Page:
Brzezinski’s critics say his drive to have a role in public policy caused him to sacrifice his reputation as a scholar—to become trendy. A prolific writer (11 books and more than 100 articles), Brzezinski moved from Soviet affairs to an increasingly broad (and, some say, thinner) perspective. In recent years his writing has acquired a tendency toward pop phrasemaking such as “technotronics” and “participatory pluralism.” Brzezinski once courted the press, mailing out copies of his monographs to reporters and turning up in newsrooms to talk to editors.
While admitting to some loss of depth in his work, Brzezinski dismisses the more severe criticism as “carping” by envious academics. “You can’t have scope without some sacrifice in depth,” he says, “unless you want to be a Toynbee or an encyclopedist. Integration, synthesis is urgently needed, and you have to make a judgment as to how much depth is necessary to provide the broader picture…. It’s a price I’m willing to pay.”
Brzezinski sees the U.S. continuing to play an international broker’s role. But he also envisions more sensitivity to the concerns of Western Europe and Japan, more accommodation to Third World demands and less of a fixation on the ideological conflict with world Communism. “I think we are now at a stage where we have to do something quite complex and quite massive,” he says. “In the last 30 years the population of the world has doubled, the number of nation-states has tripled. We have to have international structures that take that new political reality into account.”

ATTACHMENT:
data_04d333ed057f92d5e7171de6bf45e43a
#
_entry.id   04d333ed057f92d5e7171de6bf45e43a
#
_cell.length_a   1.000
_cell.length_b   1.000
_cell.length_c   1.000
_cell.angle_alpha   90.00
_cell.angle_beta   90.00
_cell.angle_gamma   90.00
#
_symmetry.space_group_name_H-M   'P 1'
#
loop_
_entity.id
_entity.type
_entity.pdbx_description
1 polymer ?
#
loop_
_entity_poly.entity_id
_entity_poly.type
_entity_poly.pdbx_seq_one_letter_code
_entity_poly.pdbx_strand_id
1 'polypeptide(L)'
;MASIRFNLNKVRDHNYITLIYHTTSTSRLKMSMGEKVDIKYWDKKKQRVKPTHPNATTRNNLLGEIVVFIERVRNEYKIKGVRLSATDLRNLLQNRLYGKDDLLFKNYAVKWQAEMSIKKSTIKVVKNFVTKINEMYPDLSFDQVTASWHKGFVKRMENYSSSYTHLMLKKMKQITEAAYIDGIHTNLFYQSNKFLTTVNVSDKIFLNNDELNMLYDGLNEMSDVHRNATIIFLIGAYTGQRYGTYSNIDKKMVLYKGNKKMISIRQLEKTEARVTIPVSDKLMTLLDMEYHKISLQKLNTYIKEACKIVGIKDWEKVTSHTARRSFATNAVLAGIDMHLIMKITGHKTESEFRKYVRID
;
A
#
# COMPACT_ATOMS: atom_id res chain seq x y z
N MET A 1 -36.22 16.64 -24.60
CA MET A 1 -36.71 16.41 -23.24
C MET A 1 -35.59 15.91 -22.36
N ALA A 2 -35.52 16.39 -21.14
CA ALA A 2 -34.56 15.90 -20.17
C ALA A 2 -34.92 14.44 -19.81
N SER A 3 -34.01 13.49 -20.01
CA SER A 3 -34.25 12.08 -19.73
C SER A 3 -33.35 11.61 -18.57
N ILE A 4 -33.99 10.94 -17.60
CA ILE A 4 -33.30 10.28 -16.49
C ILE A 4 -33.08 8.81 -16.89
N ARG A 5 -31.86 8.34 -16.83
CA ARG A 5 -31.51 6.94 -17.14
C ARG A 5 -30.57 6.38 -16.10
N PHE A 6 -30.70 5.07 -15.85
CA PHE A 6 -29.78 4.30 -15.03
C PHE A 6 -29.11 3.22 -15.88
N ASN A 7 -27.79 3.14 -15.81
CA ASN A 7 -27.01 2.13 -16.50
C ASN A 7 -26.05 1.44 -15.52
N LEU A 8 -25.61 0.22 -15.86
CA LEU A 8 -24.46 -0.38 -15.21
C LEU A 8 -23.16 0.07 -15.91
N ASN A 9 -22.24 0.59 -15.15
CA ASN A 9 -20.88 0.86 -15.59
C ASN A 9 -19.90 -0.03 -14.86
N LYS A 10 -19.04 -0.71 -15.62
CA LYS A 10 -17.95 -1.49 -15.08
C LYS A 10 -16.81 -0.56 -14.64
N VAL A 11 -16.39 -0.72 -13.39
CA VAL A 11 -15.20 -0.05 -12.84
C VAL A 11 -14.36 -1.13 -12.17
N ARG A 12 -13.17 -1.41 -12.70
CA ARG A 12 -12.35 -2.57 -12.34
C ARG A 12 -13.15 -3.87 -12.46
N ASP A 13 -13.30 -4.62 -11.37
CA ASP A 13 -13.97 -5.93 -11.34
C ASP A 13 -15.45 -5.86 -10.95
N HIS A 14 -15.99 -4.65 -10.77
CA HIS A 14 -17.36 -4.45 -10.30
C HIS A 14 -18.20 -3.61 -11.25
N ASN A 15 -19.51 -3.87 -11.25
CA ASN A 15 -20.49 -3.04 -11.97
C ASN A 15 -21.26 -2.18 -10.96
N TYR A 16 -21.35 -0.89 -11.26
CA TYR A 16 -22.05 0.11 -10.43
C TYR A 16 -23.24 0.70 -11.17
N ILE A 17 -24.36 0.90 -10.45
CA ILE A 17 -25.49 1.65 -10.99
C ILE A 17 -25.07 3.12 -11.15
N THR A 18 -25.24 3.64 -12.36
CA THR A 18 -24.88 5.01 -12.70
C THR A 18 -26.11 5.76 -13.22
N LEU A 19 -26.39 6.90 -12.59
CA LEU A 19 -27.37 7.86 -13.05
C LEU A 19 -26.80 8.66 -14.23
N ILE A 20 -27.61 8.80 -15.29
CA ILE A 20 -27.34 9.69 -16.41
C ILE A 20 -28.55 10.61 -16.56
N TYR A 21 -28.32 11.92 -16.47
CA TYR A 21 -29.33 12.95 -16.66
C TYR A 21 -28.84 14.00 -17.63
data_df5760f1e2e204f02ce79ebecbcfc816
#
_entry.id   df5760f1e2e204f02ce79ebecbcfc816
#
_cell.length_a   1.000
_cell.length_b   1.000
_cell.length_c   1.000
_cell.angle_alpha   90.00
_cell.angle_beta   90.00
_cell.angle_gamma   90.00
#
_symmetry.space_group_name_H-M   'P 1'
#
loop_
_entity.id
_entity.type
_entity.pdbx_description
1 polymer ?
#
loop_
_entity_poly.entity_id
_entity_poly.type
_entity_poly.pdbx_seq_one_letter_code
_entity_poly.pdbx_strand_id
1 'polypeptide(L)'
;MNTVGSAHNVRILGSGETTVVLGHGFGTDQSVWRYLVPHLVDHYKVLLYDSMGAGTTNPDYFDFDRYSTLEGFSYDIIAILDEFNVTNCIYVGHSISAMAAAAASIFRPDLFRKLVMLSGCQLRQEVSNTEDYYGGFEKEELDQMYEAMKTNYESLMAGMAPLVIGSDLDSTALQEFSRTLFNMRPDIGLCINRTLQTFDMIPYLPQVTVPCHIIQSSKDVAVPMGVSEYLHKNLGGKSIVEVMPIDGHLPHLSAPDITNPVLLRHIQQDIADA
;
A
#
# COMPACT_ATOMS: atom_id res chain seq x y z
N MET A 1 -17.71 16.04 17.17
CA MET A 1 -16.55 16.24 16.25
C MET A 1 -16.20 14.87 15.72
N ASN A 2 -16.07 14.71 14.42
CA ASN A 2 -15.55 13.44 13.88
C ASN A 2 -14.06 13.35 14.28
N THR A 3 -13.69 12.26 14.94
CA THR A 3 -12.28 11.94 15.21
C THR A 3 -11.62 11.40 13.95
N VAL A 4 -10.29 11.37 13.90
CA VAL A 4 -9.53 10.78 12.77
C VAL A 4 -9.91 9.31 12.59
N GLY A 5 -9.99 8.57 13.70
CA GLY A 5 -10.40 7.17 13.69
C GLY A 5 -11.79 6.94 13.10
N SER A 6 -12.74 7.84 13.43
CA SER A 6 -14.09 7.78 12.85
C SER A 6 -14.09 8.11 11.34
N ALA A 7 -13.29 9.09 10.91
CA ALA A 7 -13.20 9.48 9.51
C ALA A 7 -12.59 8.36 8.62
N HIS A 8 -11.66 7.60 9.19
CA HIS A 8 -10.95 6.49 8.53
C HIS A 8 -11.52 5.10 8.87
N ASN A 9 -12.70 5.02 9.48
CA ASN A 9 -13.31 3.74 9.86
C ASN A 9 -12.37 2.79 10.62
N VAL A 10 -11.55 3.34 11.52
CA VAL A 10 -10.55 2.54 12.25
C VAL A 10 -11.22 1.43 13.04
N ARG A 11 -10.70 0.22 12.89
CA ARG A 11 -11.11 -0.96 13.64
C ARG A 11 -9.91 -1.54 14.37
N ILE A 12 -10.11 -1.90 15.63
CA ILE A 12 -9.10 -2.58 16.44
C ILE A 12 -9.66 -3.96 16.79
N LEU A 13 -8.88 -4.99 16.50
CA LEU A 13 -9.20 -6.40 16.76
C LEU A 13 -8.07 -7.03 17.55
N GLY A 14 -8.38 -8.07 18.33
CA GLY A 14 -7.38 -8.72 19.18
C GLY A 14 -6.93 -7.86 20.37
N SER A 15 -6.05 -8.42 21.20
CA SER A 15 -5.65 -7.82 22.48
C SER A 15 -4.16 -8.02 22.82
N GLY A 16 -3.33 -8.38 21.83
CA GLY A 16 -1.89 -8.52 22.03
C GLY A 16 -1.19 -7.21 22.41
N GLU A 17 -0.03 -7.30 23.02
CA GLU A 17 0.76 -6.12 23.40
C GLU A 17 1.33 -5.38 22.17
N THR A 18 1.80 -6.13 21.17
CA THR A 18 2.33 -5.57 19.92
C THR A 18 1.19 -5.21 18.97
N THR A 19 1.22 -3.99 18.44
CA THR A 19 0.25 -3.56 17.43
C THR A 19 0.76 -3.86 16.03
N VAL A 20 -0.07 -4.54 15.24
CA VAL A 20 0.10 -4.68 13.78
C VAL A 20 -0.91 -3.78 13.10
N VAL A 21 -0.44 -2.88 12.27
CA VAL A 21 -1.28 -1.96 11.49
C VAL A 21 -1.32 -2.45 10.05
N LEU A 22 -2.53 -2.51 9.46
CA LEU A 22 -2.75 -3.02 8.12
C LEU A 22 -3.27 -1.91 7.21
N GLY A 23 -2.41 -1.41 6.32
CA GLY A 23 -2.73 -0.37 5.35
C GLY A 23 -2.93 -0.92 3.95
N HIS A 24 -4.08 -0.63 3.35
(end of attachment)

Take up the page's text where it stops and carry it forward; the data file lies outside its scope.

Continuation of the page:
Exactly what “new structures” he is talking about remains vague. Also undetermined is the extent to which his vision will influence the Carter administration.
There are clues in the fact that Carter, Vance, Vice-President Mondale and at least a dozen others in the Administration were part of Brzezinski’s Trilateral Commission, an international “think tank” he put together four years ago with David Rockefeller. The commission seems more than anything else to have served as a staging ground for the new team’s accession to power.
For the time being, Brzezinski seems at the center of things, and thrilled to be there. Only recently Zbig was asked to deliver an evening lecture to a select group in Washington on the drift of world affairs.
Brzezinski had his staff quickly pull together charts on such diverse topics as the 200-mile zone for fishing, projected world population changes and the SALT talks. Then, for several hours, over an intimate light supper in the Cabinet Room of the White House, Zbig Brzezinski played professor again.
His “students” were: members of the White House staff, Rosalynn Carter (who scribbled notes throughout), sons Jeff and Chip and their wives and, of course, the President of the United States.